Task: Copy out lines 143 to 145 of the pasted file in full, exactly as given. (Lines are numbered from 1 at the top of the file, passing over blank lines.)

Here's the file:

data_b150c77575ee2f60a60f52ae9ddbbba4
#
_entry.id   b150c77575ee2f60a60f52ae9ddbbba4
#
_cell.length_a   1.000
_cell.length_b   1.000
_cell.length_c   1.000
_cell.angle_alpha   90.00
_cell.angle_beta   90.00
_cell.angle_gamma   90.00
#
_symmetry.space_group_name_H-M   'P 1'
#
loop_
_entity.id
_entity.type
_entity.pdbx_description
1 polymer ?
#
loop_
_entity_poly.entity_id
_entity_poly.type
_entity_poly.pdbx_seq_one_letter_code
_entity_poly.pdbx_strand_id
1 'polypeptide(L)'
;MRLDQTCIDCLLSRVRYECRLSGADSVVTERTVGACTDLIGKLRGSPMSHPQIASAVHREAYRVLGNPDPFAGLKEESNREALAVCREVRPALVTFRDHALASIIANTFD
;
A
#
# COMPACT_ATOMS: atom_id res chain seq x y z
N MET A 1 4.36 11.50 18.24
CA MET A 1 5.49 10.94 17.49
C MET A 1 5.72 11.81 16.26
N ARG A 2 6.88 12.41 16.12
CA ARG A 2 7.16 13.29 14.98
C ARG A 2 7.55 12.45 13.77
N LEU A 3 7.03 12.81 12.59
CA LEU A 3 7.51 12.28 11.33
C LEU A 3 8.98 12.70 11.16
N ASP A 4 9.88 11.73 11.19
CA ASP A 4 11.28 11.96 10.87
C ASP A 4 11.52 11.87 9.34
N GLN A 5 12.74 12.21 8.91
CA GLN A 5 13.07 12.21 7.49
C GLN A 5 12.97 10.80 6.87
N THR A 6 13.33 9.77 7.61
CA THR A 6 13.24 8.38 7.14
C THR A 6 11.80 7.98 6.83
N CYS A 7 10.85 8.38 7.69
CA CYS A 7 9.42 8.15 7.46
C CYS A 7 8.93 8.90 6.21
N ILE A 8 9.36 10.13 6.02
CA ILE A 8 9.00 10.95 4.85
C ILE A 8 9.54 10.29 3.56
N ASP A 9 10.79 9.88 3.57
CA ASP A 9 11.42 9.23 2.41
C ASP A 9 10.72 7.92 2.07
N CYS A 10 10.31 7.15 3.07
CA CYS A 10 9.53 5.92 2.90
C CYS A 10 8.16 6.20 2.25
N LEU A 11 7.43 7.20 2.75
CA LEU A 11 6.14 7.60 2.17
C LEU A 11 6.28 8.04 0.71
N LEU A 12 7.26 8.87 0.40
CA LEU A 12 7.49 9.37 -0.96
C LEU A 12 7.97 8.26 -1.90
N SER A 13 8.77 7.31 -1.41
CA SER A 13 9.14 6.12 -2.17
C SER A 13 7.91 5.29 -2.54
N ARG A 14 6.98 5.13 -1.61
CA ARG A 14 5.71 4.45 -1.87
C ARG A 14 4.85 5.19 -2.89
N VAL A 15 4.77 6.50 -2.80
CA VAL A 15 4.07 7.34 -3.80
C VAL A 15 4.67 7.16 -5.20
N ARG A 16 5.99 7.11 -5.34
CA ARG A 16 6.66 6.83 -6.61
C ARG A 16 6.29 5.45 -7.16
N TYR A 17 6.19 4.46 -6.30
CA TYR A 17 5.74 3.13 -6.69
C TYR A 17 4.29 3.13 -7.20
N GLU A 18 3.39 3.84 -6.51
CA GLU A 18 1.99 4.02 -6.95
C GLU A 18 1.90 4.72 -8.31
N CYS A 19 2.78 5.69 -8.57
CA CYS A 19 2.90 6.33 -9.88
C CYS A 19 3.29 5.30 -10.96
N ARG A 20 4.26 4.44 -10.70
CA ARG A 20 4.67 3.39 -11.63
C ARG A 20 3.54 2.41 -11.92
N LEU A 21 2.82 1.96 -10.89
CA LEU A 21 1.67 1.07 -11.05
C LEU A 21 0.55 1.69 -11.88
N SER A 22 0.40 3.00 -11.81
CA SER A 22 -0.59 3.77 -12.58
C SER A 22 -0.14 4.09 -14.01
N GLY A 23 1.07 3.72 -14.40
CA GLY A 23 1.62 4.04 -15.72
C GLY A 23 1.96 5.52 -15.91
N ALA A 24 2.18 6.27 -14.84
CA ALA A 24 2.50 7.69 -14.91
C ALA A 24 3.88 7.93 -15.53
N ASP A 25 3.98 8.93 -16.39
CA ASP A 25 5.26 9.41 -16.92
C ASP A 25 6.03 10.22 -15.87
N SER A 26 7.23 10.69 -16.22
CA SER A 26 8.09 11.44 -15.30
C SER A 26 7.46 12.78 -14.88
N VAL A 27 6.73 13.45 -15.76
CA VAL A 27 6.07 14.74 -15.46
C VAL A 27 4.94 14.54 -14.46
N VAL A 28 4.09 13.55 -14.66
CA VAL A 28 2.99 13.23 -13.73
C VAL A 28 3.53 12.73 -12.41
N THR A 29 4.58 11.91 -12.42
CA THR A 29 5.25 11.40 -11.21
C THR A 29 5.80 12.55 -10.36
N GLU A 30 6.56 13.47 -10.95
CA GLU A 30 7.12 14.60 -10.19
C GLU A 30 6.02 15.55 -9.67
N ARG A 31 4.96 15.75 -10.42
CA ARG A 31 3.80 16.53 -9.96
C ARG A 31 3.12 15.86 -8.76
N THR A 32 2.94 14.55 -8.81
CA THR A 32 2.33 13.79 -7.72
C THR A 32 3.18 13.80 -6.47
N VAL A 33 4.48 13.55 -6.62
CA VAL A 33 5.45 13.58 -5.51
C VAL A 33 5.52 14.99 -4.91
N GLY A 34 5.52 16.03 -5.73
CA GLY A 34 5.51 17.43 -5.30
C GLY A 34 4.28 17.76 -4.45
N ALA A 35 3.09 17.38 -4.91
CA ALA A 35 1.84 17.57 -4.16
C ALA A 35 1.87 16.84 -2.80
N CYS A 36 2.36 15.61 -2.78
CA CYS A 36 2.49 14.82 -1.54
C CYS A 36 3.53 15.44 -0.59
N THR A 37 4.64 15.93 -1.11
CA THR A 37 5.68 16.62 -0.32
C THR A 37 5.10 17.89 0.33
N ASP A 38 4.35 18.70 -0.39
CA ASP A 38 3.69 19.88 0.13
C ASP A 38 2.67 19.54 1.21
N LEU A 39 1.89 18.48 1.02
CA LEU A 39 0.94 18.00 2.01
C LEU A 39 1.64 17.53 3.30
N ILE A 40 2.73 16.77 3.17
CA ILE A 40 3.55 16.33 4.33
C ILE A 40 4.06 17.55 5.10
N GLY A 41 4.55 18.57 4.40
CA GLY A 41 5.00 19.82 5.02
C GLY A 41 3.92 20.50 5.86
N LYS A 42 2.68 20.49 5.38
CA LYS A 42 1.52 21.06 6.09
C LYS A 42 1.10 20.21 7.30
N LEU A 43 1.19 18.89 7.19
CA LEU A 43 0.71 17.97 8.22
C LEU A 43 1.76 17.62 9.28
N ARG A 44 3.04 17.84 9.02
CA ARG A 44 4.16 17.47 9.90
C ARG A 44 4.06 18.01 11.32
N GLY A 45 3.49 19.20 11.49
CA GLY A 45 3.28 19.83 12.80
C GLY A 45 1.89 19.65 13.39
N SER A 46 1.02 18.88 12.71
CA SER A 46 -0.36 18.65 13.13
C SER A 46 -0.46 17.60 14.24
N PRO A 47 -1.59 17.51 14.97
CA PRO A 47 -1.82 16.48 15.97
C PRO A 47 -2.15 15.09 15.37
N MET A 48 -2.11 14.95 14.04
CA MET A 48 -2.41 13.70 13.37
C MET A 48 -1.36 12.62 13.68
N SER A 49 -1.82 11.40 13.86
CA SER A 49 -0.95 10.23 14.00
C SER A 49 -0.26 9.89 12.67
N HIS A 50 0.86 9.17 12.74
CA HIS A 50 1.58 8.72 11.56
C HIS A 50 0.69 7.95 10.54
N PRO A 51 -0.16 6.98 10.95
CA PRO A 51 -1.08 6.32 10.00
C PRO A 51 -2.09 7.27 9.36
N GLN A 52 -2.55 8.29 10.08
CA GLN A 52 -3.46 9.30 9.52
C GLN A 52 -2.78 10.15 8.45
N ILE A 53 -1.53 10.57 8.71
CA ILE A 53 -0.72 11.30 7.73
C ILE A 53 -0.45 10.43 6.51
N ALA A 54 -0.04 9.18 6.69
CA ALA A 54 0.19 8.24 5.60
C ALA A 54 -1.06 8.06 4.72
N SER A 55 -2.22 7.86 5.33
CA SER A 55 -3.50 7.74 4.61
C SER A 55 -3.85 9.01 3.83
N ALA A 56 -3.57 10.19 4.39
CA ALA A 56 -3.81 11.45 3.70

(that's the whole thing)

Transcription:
CA ASP A 38 3.69 19.88 0.13
C ASP A 38 2.67 19.54 1.21
N LEU A 39 1.89 18.48 1.02